He was sure in control of his emotions during boot camp and he could do hundreds of push ups, on demand. He said it was all due to his mental training, much of which he credited to meditation.
Also popular the last few decades is the Edgar Cayce meditation techniques, which are available online. The Association for Research and Enlightenment (ARE) is a very fun place to visit, located in Va. Beach, Va. Edgar Cayce was a Christian clergyman who became known as the sleeping prophet.
LKM is a better scheme of meditation than I was taught for what I need in the hear and now and also for what I am suggesting for the empowered volunteers out there. It seems also to be the most studied version of meditation too.
While improving your focus is worthy and achievable, it is more helpful to achieve the health improvements associated with this specific type of meditation. There are many people who need to register a much needed break from the stress induced impact of their job or their commute or other stress producing portions of their lives. They need LKM and most have never heard of it.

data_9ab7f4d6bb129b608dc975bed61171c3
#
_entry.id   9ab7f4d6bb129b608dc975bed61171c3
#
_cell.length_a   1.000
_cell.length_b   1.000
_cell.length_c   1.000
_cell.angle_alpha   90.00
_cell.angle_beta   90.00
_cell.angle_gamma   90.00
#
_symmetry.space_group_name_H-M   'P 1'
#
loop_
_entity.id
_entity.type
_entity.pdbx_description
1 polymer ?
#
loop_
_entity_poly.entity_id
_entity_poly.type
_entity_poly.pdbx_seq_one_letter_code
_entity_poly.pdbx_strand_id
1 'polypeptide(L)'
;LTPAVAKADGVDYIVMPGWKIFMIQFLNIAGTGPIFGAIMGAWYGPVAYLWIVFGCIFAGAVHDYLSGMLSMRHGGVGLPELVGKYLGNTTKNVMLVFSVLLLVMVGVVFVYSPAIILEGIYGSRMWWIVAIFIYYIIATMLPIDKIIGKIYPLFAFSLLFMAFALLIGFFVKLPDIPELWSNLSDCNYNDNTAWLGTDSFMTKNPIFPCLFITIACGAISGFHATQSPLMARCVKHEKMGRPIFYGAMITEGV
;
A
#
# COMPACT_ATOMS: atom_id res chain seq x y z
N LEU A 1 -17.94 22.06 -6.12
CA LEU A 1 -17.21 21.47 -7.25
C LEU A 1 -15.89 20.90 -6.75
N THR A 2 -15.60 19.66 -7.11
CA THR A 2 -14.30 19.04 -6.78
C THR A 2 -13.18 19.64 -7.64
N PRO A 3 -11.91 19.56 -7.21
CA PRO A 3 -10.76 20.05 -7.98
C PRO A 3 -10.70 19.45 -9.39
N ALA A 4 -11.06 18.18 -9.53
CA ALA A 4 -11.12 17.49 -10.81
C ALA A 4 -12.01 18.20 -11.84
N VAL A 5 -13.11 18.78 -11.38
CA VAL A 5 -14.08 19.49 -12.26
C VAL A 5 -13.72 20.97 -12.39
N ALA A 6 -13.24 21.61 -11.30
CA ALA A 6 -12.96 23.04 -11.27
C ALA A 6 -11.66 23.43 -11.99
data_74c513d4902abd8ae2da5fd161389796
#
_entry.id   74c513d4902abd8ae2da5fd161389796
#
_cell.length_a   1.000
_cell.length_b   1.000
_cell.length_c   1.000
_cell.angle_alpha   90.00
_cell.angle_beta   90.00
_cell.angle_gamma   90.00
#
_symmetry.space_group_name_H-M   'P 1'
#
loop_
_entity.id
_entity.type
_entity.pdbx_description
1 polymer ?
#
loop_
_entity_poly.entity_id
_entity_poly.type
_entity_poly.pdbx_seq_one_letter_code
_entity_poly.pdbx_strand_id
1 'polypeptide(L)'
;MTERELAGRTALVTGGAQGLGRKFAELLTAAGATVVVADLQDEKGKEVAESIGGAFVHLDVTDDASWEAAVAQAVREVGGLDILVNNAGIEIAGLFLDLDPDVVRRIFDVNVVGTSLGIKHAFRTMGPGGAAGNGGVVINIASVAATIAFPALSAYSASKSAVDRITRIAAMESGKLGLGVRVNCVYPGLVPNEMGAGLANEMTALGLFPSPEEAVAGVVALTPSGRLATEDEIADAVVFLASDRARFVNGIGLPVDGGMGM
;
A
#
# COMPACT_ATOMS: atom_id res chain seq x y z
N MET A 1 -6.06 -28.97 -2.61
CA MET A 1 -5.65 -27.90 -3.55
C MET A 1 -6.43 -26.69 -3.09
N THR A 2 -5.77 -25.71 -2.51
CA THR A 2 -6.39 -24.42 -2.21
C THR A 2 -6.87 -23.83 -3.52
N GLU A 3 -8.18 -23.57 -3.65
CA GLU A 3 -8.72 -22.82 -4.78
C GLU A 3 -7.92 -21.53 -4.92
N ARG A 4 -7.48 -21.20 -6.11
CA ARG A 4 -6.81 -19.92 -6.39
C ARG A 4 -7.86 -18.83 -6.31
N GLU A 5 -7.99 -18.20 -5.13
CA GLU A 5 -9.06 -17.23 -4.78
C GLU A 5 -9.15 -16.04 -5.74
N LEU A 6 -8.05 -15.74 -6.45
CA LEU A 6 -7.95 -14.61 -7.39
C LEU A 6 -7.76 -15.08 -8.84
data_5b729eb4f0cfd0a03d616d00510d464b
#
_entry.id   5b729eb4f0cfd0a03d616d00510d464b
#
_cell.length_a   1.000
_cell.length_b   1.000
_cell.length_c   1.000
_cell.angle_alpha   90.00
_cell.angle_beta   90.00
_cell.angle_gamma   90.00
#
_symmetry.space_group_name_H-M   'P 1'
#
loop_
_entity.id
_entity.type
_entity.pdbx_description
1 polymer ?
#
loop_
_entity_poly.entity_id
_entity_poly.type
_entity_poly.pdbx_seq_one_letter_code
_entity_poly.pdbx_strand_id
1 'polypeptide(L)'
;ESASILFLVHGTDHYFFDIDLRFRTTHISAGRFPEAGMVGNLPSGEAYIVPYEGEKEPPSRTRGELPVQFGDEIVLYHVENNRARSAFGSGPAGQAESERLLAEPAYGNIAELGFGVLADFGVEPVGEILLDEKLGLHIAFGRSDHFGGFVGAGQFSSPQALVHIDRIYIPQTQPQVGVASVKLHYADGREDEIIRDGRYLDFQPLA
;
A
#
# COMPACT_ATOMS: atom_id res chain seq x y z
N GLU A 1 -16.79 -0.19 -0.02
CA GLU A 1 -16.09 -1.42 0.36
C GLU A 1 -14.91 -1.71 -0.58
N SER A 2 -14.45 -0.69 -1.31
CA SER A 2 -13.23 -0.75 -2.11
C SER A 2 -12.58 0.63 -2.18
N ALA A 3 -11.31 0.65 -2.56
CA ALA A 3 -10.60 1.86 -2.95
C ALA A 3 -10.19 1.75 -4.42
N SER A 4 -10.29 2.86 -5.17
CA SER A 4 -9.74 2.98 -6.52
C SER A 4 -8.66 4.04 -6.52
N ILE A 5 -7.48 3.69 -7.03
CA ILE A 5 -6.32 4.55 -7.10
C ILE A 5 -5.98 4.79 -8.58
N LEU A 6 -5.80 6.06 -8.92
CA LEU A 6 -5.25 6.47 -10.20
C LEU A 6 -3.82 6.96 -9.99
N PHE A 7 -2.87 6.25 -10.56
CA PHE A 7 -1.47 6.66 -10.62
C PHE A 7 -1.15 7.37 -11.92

Today, it is very hard to have too many stress busting processes. LKM is a great technique that works and has great value for every single person who has excess stress.
The key to LKM is that it produces a measurable effect on the human body reflected in the body language which studies with solid empirical evidence have reflected, “will take whatever positive feelings you generate in LKM are likely to imbue the rest of your day with more positivity as well.”
Furthermore, the “Pathways through which LKM seeds subsequent moments of positivity resonance are wholly physical.” Fredrickson continues, “Since nonverbal gestures are contagious, your openness also allows others to become more open and relaxed. Meeting each other with openness like this increases the odds that the two of you will come into sync.”
If you ask any salesman, they would love to have a method of generating more rapport with their clients. Every businessperson would love to go into meetings generating and emitting nonverbal signals embedded with positive feelings which the other members would pick up on and react more positively to, hopefully helping his or her presentation close positively. Teachers would love to have their students receive the messages more deeply due to positive messaging transfer too.